Nobuyoshi Mochizuki

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A plastid-derived signal plays an important role in the coordinated expression of both nuclear- and chloroplast-localized genes that encode photosynthesis-related proteins. Arabidopsis GUN (genomes uncoupled) loci have been identified as components of plastid-to-nucleus signal transduction. Unlike wild-type plants, gun mutants have nuclear Lhcb1 expression(More)
The plastid plays a vital role in various cellular activities within plant cells including photosynthesis and other metabolic pathways. It is believed that the functional status of the plastid is somehow monitored by the nucleus to optimize the expression of genes encoding plastid proteins. The currently dominant model for plastid-derived signaling(More)
Contraction and relaxation of smooth muscle are regulated by myosin light-chain kinase and myosin phosphatase through phosphorylation and dephosphorylation of myosin light chains. Cyclic guanosine monophosphate (cGMP)-dependent protein kinase Ialpha (cGKIalpha) mediates physiologic relaxation of vascular smooth muscle in response to nitric oxide and cGMP.(More)
Phytochrome is a ubiquitous photoreceptor of plants and is encoded by a small multigene family. We have shown recently that a functional nuclear localization signal may reside within the COOH-terminal region of a major member of the family, phytochrome B (phyB) (Sakamoto, K., and A. Nagatani. 1996. Plant J. 10:859-868). In the present study, a fusion(More)
A plant modulates its developmental processes in response to light by several informational photoreceptors such as phytochrome. Phytochrome is a dimeric chromoprotein which regulates various aspects of plant development from seed germination to flowering. Upon absorption of red light, phytochrome translocates from the cytoplasm to the nucleus, and regulates(More)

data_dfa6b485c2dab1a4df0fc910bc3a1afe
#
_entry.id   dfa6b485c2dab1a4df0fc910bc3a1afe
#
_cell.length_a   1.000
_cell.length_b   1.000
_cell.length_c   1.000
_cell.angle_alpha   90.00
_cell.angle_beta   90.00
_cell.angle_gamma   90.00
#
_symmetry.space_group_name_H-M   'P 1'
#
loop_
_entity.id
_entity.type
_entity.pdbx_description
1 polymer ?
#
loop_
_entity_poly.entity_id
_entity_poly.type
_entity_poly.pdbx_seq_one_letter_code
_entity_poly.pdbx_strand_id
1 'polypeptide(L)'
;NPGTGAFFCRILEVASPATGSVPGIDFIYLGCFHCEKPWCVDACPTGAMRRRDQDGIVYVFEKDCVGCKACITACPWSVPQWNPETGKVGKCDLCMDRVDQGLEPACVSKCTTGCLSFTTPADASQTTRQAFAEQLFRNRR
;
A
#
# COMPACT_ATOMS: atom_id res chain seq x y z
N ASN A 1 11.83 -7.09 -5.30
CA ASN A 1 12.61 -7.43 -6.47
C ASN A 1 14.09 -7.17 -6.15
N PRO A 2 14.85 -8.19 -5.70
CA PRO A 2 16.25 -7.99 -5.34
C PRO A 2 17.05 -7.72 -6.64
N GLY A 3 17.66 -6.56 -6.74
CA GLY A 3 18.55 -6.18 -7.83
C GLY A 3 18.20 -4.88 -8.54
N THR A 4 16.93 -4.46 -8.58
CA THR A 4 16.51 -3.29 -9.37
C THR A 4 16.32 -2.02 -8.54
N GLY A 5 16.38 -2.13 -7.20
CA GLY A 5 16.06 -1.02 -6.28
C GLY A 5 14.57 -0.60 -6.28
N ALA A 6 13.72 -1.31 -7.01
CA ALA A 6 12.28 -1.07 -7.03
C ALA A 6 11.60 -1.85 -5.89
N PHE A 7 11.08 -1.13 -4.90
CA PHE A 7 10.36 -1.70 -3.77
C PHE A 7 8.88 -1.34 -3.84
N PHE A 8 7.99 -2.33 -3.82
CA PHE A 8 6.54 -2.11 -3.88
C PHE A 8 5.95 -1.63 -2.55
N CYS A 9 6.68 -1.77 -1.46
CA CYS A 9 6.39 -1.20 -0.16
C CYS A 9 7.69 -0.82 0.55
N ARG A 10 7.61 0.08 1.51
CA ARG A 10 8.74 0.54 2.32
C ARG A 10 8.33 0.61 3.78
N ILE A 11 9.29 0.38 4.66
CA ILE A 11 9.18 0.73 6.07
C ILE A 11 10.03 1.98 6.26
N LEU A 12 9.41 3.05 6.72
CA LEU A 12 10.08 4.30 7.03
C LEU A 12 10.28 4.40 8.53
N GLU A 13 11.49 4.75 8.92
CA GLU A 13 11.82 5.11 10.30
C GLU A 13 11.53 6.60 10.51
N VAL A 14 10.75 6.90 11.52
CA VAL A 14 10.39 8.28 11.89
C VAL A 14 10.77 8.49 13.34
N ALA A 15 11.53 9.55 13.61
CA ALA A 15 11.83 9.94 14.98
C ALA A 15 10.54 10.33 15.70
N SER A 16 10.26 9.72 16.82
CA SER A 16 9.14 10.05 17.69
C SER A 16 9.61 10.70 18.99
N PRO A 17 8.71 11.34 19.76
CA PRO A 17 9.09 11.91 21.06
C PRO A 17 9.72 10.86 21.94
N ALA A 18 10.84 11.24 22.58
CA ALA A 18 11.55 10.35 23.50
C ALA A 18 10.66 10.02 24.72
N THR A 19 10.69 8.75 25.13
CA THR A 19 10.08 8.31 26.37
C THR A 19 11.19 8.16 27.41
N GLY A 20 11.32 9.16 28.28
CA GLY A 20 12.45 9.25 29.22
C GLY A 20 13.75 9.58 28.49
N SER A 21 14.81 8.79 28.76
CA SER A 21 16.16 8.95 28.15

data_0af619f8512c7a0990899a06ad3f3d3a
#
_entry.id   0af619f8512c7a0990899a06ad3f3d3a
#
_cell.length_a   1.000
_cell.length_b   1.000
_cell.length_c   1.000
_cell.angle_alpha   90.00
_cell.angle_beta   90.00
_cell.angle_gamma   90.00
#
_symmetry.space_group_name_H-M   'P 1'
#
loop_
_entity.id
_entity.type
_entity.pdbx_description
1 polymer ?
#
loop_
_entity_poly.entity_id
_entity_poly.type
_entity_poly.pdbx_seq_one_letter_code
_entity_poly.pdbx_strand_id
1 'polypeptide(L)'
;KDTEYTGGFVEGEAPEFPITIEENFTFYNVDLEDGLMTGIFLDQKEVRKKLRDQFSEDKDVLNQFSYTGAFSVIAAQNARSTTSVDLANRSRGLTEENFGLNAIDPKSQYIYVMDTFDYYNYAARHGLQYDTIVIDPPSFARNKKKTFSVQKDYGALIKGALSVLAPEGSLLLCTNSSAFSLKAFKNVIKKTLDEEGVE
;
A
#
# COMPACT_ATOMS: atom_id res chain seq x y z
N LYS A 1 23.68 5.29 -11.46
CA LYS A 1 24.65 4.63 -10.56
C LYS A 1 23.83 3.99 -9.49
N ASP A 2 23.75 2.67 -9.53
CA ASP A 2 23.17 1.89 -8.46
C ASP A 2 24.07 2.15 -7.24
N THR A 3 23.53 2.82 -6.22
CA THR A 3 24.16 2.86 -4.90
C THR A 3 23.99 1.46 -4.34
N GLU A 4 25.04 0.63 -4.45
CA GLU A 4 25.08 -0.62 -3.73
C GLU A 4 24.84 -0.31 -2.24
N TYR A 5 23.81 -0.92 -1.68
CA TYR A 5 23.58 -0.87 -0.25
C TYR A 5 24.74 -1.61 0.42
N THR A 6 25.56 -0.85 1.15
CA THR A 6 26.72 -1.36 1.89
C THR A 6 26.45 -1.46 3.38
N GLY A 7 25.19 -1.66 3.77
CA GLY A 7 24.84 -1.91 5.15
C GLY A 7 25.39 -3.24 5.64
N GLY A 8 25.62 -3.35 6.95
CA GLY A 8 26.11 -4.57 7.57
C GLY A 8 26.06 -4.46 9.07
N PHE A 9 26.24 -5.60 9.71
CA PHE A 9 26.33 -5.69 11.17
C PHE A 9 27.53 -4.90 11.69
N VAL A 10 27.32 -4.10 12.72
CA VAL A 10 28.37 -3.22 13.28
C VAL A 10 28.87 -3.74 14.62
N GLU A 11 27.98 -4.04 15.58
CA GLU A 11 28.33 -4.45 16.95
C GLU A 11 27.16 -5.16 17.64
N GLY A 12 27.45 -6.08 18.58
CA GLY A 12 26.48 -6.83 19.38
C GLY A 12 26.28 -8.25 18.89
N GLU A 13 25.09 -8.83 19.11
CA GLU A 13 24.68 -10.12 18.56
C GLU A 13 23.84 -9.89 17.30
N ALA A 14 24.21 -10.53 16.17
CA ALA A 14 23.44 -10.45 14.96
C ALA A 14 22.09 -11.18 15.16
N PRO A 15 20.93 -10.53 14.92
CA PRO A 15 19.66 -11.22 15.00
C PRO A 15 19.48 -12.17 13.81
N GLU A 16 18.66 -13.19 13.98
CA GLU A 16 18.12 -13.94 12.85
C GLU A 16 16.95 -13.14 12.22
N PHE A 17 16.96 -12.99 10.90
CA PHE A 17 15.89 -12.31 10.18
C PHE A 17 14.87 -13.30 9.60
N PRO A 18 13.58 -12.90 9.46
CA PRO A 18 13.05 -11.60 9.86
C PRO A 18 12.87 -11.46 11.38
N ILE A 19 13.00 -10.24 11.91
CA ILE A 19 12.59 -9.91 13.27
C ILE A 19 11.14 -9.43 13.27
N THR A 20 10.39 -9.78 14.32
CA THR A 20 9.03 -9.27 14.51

Phototropins 1 and 2 (phot1 and phot2) function as blue light (BL) photoreceptors for phototropism, chloroplast relocation, stomatal opening and leaf flattening in Arabidopsis thaliana. Phototropin consists of two functional domains, the N-terminal photosensory domain and the C-terminal Ser/Thr kinase domain. However, little is known about the signal(More)
Lhcb and other nuclear genes for chloroplastic proteins are regulated by several signals. Among them, light and retrograde signals from the plastid itself appear to act through closely related mechanisms. To investigate this interaction, we analysed an Arabidopsis mutant, hy1, deficient in plastidic heme oxygenase. hy1 is defective in phytochrome(More)
Phototropins (phot1 and phot2, formerly designated nph1 and npl1) are blue-light receptors that mediate phototropism, blue light-induced chloroplast relocation, and blue light-induced stomatal opening in Arabidopsis. Phototropins contain two light, oxygen, or voltage (LOV) domains at their N termini (LOV1 and LOV2), each a binding site for the chromophore(More)
The phytochromes (phyA to phyE) are a major plant photoreceptor family that regulate a diversity of developmental processes in response to light. The N-terminal 651-amino acid domain of phyB (N651), which binds an open tetrapyrrole chromophore, acts to perceive and transduce regulatory light signals in the cell nucleus. The N651 domain comprises several(More)
Tetrapyrroles such as chlorophyll and heme are co-factors for essential proteins involved in a wide variety of crucial cellular functions. Nearly 2% of the proteins encoded by the Arabidopsis thaliana genome are thought to bind tetrapyrroles, demonstrating their central role in plant metabolism. Although the enzymes required for tetrapyrrole biosynthesis(More)